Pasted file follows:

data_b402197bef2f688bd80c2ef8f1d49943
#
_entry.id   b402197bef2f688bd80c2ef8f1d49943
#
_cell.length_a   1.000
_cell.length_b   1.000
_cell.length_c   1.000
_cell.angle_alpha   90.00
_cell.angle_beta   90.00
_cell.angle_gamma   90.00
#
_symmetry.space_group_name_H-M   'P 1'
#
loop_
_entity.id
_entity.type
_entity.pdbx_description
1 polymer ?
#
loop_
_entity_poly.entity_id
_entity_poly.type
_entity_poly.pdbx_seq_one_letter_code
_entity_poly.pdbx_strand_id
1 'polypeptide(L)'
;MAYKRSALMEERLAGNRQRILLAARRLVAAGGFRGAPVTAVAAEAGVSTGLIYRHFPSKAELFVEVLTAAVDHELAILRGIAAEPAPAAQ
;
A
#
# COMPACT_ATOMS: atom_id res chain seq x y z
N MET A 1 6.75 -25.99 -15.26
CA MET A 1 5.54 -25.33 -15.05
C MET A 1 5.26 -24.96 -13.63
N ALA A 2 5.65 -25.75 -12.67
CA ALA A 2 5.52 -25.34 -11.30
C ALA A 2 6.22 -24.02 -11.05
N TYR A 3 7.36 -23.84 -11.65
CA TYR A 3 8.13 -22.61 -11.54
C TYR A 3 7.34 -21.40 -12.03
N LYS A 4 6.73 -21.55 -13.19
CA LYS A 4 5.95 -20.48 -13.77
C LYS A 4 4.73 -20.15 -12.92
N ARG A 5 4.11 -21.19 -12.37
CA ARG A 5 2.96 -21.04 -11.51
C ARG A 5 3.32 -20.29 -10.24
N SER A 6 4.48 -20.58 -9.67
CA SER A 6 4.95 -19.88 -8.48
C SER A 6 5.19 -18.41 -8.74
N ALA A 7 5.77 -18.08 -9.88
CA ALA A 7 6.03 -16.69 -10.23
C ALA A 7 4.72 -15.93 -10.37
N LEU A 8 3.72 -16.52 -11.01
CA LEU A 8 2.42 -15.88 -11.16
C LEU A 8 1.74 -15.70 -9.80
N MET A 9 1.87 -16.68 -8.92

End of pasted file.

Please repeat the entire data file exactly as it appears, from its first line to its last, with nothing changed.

data_b402197bef2f688bd80c2ef8f1d49943
#
_entry.id   b402197bef2f688bd80c2ef8f1d49943
#
_cell.length_a   1.000
_cell.length_b   1.000
_cell.length_c   1.000
_cell.angle_alpha   90.00
_cell.angle_beta   90.00
_cell.angle_gamma   90.00
#
_symmetry.space_group_name_H-M   'P 1'
#
loop_
_entity.id
_entity.type
_entity.pdbx_description
1 polymer ?
#
loop_
_entity_poly.entity_id
_entity_poly.type
_entity_poly.pdbx_seq_one_letter_code
_entity_poly.pdbx_strand_id
1 'polypeptide(L)'
;MAYKRSALMEERLAGNRQRILLAARRLVAAGGFRGAPVTAVAAEAGVSTGLIYRHFPSKAELFVEVLTAAVDHELAILRGIAAEPAPAAQ
;
A
#
# COMPACT_ATOMS: atom_id res chain seq x y z
N MET A 1 6.75 -25.99 -15.26
CA MET A 1 5.54 -25.33 -15.05
C MET A 1 5.26 -24.96 -13.63
N ALA A 2 5.65 -25.75 -12.67
CA ALA A 2 5.52 -25.34 -11.30
C ALA A 2 6.22 -24.02 -11.05
N TYR A 3 7.36 -23.84 -11.65
CA TYR A 3 8.13 -22.61 -11.54
C TYR A 3 7.34 -21.40 -12.03
N LYS A 4 6.73 -21.55 -13.19
CA LYS A 4 5.95 -20.48 -13.77
C LYS A 4 4.73 -20.15 -12.92
N ARG A 5 4.11 -21.19 -12.37
CA ARG A 5 2.96 -21.04 -11.51
C ARG A 5 3.32 -20.29 -10.24
N SER A 6 4.48 -20.58 -9.67
CA SER A 6 4.95 -19.88 -8.48
C SER A 6 5.19 -18.41 -8.74
N ALA A 7 5.77 -18.08 -9.88
CA ALA A 7 6.03 -16.69 -10.23
C ALA A 7 4.72 -15.93 -10.37
N LEU A 8 3.72 -16.52 -11.01
CA LEU A 8 2.42 -15.88 -11.16
C LEU A 8 1.74 -15.70 -9.80
N MET A 9 1.87 -16.68 -8.92